Aside from this, I’m still trying to figure out where summer went. While I sulk over its all-too-brief appearance on my patch of the planet this year, I’m wistfully sharing this snap taken from my back deck on one of our loveliest summer days, August 4th.

While everyone else seems to have embraced fall and are busy with their updated plans and schedules, I’m here wishing I could turn back the calendar. 🌞 🌞 🌞

Book Launch: The Quest For Home by Jacqui Murray

I am delighted once again to help fellow author Jacqui Murray  with the launch of her latest novel. The Quest for Home is the second in her Crossroads trilogy.

I thoroughly enjoyed the first in the prehistoric fiction trilogy, Survival of the Fittest, and I highly recommend it. Jacqui is a masterful writer and researcher, and I can’t wait to read this next book in the series.

Summary:

Chased by a ruthless and powerful enemy, Xhosa flees with her People, leaving behind her African homeland, leading her People on a grueling journey through unknown and perilous lands. As they struggle to overcome treachery, lies, danger, tragedy, hidden secrets, and Nature herself, Xhosa must face the reality that her most dangerous enemy isn’t the one she expected. It may be one she trusts with her life.

The story is set 850,000 years ago, a time in prehistory when man populated Eurasia. He was a violent species, fully capable of addressing the many hardships that threatened his survival except for one: future man, the one destined to obliterate any who came before.

Based on a true story, this is the unforgettable saga of hardship and determination, conflict and passion as early man makes his way across Eurasia, fleeing those who would kill him. He must be bigger-than-life, prepared time and again to do the impossible because nothing less than the future of mankind is at stake.

The Quest for Home info:

Series: Book 2 in the Crossroads series, part of the Man vs. Nature saga
Genre: Prehistoric fiction
Available at: Kindle US   Kindle UK   Kindle CA   Kindle AU

I asked Jacqui a couple of questions about her book:

1. If I am not reading these books in order, does it matter?

Survival of the Fittest starts the Crossroads trilogy, The Quest for Home is Book 2. Crossroads itself the second trilogy in the Man vs. Nature saga. Each trilogy is a stand-alone story; each book in the trilogy fairly standalone in that I include details to catch you up on what occurred in prior books but without most of the drama. They can be read out of order, but you may find the experience enhanced if the three books in each trilogy are read consecutively.

2. Could Xhosa, the main character of The Quest for Home, really have traveled with a wolf companion?

Dogs weren’t domesticated until about 10-15,000 years ago, long after Xhosa lived 850,000 years ago. But her understanding of man and animal were not what ours is. To Xhosa, the line between man and animal was blurry. She didn’t think of animals as lesser creatures. Why would she? As far as she knew, like her, they could plan, think, problem-solve, and display emotions just as she did.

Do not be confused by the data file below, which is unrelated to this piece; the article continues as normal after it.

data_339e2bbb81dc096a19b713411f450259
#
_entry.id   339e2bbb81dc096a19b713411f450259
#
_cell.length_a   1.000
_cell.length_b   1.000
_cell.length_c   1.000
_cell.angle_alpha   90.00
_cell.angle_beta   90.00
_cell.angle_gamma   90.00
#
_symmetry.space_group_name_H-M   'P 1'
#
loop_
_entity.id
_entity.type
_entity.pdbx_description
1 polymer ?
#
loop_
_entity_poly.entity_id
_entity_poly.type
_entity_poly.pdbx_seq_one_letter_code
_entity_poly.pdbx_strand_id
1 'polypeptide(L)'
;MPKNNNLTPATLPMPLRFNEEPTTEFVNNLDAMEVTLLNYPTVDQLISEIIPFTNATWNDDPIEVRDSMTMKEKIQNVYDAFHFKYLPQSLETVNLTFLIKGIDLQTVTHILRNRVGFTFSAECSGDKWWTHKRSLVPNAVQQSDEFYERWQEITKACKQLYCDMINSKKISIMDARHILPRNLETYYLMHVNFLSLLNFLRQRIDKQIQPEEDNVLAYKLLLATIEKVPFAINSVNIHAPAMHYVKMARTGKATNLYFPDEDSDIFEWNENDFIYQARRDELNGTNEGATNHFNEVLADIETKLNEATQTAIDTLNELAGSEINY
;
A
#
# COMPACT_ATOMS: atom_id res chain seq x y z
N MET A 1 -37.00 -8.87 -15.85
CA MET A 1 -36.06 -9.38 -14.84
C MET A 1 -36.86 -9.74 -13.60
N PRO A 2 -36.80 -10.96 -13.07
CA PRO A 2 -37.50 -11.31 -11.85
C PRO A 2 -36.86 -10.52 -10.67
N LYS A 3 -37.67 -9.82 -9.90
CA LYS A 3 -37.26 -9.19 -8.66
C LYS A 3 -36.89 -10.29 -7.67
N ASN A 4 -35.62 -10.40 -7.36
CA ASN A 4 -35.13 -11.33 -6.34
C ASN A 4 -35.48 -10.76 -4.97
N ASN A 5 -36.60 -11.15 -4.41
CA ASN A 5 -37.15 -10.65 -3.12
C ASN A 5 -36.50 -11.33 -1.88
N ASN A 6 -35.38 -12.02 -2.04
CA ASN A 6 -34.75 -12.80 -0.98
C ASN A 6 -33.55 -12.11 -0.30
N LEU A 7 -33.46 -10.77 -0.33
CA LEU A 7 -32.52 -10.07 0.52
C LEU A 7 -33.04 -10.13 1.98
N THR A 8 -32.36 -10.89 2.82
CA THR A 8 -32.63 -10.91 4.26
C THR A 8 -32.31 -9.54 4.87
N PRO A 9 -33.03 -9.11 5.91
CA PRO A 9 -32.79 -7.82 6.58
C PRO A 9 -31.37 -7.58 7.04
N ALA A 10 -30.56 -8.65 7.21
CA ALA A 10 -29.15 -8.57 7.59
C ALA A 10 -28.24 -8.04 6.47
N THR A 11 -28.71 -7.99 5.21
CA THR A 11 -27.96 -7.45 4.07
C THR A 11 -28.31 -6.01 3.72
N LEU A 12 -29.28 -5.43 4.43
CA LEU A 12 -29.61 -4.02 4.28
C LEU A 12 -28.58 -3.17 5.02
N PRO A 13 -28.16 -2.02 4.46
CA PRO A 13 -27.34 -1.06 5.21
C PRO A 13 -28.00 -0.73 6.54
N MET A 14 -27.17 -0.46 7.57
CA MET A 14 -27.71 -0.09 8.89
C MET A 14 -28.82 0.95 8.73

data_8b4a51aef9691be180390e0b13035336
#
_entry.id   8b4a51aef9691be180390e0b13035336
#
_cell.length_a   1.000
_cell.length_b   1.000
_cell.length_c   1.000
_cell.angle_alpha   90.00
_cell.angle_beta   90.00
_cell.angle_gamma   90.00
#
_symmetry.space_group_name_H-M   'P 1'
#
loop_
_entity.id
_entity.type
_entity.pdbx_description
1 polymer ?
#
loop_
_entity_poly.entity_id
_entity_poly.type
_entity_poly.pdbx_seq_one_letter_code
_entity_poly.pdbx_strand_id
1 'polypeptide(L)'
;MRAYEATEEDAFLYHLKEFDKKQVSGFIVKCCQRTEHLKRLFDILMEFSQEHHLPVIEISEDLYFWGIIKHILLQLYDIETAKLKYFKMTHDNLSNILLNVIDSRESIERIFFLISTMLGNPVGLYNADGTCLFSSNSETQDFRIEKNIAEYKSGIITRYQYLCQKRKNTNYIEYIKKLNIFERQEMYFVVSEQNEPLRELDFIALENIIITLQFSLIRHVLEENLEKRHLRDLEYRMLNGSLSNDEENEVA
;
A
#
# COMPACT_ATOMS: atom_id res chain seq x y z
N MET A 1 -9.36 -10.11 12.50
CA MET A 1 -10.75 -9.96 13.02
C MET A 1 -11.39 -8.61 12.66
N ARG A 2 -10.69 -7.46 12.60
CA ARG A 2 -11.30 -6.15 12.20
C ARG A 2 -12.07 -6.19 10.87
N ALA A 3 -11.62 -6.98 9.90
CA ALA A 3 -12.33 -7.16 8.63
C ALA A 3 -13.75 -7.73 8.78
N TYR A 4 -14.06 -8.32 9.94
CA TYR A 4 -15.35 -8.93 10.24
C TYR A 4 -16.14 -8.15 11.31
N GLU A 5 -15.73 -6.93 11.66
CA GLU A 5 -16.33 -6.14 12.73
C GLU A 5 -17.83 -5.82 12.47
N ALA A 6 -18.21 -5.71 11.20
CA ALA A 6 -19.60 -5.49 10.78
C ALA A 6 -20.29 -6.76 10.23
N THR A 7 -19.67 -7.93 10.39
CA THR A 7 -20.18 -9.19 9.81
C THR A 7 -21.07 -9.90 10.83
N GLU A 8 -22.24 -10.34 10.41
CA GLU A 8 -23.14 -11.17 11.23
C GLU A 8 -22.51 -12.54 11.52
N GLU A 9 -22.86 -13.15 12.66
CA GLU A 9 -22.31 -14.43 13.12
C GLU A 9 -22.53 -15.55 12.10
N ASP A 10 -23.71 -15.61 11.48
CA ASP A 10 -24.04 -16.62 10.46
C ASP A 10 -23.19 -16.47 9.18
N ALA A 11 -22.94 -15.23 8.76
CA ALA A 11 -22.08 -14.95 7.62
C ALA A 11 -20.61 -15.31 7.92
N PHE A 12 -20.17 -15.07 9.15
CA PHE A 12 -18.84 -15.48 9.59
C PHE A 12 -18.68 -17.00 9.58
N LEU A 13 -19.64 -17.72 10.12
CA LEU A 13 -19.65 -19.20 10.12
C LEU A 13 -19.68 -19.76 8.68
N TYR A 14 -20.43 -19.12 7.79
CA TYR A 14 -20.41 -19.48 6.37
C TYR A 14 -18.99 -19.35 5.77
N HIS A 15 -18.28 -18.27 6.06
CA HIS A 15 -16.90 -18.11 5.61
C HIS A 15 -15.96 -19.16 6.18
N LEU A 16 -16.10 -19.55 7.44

So, for Xhosa to partner with a wolf made perfect sense.

It does make perfect sense, especially for an animal lover like me.
Thanks so much, Jacqui, for letting me assist with your book launch!

Author Bio:
Jacqui Murray is the author of the popular Building a Midshipman, the story of her daughter’s journey from high school to United States Naval Academy, the Rowe-Delamagente thrillers, and the Man vs. Nature saga. She is also the author/editor of over a hundred books on integrating tech into education, adjunct professor of technology in education, blog webmaster, an Amazon Vine Voice,  a columnist for  NEA Today, and a freelance journalist on tech ed topics. Look for her next prehistoric fiction, In the Footsteps of Giants, Winter 2020, the final chapter in the Crossroads Trilogy.

Find out more and follow Jacqui Murray on Social Media:

Amazon Author Page
Blog
Twitter
Website

Introducing Archie!

All ready to go to my forever home

Meet my newest grand-puppy. My daughter and her family adopted this 1-year-old mix from a shelter on Friday.

They didn’t think his original name suited him, so while brainstorming for a new one, I came up with Archie!

Archie loves his new family. Paul and I were so happy to be in town when he arrived. 😊

Weekend Visit

For the Labour Day weekend, my daughter and her family came for a visit. The weather was gorgeous, so we spent most of our time outside walking sandbars, trails and beaches in the area.

I wish I could take credit for the photography, but these were among the pics my daughter took.

Then and now: J on our backyard beach showing a tiny crab. Age 3 vs. age 11.
Walking the sandbar between Newtown and  Bennett Island
Hermit crab on Bennett Island
A walk on Cape Island Beach in Cape Freels along the Random Passage Trail
Beautiful Cape Island Beach
Sunset on Perry’s Point
Of course, Maisie and Vivian swooped in on their favourite spot. Who cares if someone else owns it?

We had a fantastic weekend together,
but I’m greedily hoping for nice weather all month.
I’m not ready for summer to end! Are you?

A Rocky Isle

jenniferkellandperry.com


“She’s a rocky isle in the ocean

and she’s pounded by wind from the sea.
You might think that she’s rugged and cold
but she’s home sweet home to me.” *

jenniferkellandperry.com

*from “Song For Newfoundland”
   by Wayne Chaulk

Where is your “home sweet home”?
Please share!